Ready, Set, Go – Arrival in Australia
Here we go – Goodbye Germany on April 11, 2018 – for the first time in my life I’m flying with a one-way-ticket. At the airport in Brisbane, of course, on arrival in Australia, I was asked why I don’t have a return ticket.
Especially because I was in the country for six weeks 6 months earlier. But after I explained my plans to the friendly border guards, entry was no longer a problem.
By the way, this flight was the shortest I ever made to Australia. It took only 20 hours to reach the other end of the world. First a 6 hour flight from Frankfurt to Abu Dhabi. And one hour later I boarded the 14h flight to Brisbane.
The transfer time was just enough to go to the toilet and find the new gate. On this flight I remembered my first trips to Sydney in 1986 and 1987. Back then, a flight to Australia took at least 26-30 hours. With two stops. One in India or Pakistan and the other in Singapore or Hong Kong.
To-dos in Brisbane upon arrival in Australia
Fortunately, jet lag was never a problem for me. I have often crossed many time zones by plane. But every time I was fit the next morning and adapted to the local time. Maybe because I try to stay up until the (early) evening on the day of arrival. And then to sleep through the night until (later) morning. So I was able start working on my to-do list the day after my arrival in Australia. The most important item on that list: Getting an Australian SIM card to be always online. Mostly to be able to use Google Maps to easily reach my destinations by car. The SIM card was quickly bought in a Telstra shop in a mall. I decided to go with Telstra since they provide the best coverage in Australia to my opinion.
My next to-do was opening a bank account with Commonwealth Bank right next door in that mall. This is not a problem either. Despite not having a permanent address it was no problem to open an account here – very impressive. The only thing I had to submit in a few days later when picking up my credit card was my German tax number. The advantage of having a local bank account with a local credit card is that it makes payments for the car, mechanic, etc. easier. And there are no credit card costs when paying in local currency. Because I had to pay the accommodation for the time in Australia. And in addition I wanted to buy a drone. The main reason, however, was that this account was used to deduct taxes for the car registered in Australia during my trip. In any case, I wanted to avoid questions from the authorities as to why these amounts come from a German account.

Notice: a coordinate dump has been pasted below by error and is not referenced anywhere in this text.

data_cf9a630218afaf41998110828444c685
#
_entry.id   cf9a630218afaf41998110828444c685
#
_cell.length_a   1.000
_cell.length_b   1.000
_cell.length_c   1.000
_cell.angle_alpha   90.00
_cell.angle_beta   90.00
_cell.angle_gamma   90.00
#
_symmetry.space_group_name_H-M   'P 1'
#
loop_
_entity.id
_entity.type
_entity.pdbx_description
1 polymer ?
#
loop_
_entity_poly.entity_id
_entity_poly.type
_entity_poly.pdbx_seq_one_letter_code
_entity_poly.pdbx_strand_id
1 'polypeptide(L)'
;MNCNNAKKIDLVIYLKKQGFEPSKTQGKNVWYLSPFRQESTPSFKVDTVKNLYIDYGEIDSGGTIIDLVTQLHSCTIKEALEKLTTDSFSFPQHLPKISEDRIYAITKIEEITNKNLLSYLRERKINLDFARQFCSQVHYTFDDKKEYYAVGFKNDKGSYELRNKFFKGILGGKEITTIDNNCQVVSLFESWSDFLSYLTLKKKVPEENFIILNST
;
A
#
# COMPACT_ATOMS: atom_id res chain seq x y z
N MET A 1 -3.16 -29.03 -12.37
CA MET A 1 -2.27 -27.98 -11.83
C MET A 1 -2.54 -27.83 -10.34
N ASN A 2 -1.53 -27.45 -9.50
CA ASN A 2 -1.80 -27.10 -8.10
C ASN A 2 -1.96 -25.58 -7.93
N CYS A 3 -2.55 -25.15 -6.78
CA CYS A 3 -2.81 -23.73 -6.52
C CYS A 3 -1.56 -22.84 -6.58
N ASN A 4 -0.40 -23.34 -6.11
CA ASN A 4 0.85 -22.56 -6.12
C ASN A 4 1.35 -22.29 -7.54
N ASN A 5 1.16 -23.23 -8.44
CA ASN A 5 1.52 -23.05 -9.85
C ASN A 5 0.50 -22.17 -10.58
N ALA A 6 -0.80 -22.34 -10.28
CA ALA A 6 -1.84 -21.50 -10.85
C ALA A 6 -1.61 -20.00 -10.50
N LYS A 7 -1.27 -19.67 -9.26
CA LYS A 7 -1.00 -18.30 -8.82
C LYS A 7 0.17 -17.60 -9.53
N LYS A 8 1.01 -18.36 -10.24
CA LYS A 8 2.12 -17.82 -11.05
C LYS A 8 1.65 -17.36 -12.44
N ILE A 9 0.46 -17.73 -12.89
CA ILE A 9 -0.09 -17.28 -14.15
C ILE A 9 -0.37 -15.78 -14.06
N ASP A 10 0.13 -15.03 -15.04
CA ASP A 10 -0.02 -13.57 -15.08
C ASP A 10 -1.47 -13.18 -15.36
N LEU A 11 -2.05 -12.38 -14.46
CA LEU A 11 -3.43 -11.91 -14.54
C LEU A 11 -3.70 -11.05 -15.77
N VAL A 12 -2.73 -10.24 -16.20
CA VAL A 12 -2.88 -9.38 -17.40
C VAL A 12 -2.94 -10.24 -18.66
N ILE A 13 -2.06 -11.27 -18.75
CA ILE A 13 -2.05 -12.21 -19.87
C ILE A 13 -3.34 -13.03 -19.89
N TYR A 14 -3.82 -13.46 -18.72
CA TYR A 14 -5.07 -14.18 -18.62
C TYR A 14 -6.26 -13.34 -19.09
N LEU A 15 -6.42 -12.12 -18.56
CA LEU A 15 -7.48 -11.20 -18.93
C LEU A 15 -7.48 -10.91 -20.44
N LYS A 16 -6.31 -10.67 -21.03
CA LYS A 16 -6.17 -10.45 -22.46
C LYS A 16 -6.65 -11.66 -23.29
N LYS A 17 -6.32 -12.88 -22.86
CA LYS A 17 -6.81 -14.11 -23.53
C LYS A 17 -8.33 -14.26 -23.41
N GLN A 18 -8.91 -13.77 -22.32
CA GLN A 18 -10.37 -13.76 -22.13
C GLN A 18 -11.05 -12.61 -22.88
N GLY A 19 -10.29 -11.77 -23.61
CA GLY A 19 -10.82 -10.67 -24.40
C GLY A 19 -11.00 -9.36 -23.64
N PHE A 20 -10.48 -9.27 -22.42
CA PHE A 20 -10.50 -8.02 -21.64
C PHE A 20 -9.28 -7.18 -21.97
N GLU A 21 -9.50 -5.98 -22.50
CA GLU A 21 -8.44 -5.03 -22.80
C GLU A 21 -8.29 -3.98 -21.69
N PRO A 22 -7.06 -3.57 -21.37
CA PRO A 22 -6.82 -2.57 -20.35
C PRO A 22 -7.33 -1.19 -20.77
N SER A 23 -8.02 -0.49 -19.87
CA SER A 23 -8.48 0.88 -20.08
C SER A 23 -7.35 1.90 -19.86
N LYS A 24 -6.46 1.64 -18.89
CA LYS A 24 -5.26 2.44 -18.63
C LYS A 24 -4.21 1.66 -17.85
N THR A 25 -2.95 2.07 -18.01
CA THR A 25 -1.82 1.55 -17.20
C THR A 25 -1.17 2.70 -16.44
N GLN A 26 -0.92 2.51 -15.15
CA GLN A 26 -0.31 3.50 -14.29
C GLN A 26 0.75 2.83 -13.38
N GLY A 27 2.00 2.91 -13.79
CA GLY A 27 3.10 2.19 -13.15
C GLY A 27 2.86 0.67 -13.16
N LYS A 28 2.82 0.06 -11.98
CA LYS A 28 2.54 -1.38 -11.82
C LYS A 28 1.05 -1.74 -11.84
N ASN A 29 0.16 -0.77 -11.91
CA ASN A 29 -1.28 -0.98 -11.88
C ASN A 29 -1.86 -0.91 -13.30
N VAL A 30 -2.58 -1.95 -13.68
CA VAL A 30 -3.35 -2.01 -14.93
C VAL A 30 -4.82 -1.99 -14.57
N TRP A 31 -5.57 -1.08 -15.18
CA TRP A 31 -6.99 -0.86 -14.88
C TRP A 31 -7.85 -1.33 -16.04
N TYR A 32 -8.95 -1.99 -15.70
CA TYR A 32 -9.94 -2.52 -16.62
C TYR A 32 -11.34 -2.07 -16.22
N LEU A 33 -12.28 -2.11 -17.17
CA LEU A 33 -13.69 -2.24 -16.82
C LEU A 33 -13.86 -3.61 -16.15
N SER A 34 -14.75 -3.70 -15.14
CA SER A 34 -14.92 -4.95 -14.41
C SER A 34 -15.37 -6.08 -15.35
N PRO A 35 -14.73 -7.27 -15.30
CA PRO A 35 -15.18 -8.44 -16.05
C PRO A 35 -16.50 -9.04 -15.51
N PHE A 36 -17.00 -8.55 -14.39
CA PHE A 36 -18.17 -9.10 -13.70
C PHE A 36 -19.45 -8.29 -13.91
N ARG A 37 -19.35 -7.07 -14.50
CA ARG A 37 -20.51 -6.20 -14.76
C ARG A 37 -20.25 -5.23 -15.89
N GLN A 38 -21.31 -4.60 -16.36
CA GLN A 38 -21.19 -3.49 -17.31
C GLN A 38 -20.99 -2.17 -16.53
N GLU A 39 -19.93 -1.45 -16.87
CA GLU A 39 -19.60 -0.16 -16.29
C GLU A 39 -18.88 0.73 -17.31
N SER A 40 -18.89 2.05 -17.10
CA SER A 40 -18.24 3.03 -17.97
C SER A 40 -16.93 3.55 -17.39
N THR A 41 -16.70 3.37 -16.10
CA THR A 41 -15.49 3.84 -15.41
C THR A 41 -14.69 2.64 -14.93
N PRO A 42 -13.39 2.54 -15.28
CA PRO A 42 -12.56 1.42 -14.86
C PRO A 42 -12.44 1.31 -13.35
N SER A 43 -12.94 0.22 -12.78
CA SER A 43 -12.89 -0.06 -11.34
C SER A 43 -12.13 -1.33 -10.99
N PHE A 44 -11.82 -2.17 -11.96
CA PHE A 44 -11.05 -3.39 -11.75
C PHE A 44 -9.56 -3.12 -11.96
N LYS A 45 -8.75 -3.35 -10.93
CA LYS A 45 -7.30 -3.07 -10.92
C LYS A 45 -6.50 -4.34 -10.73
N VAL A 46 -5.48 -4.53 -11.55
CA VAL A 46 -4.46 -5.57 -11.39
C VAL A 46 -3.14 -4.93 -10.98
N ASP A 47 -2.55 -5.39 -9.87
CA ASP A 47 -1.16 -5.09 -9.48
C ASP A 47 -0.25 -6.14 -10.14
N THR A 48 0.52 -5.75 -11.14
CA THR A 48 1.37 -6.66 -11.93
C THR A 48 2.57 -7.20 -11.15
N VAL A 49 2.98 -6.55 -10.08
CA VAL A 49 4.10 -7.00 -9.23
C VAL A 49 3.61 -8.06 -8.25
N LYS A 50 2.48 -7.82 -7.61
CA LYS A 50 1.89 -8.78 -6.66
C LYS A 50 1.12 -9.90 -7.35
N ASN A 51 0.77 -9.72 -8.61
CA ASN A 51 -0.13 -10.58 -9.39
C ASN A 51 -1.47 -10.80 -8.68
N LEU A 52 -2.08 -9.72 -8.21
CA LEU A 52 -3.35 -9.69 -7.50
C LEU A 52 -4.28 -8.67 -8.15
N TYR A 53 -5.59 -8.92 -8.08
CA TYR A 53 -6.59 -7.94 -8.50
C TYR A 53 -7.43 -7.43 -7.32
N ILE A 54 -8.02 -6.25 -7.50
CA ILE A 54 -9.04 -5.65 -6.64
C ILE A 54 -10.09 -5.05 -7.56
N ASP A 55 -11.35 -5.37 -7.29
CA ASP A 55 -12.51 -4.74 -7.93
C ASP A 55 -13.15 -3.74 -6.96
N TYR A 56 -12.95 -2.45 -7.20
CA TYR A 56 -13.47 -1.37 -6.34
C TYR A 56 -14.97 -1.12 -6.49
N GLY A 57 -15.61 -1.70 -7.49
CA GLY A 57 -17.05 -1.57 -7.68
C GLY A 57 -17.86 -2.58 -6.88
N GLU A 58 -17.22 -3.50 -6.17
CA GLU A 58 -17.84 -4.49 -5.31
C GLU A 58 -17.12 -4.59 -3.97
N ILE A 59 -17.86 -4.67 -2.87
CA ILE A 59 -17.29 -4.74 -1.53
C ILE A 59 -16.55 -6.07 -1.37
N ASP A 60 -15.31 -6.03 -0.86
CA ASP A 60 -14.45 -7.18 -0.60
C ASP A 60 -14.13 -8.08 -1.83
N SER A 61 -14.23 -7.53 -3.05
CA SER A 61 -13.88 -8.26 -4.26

Time to pick up the Landcruiser
The basic structure of my local existence was in place. And so, in the afternoon after my arrival in Australia, I thought it was time to pick up my car from the parking garage. I walked from my motel to the parking garage where our Landcruiser had spent the last 6 months. It was still there, a little bit dusty, but undamaged. Unfortunately the owner didn’t expect me on that day according to the pickup slip. And the landcruiser was blocked in the middle of 30 other cars that needed to be moved first. The parking system was designed so that cars that had been picked up earlier were also closer to the exit.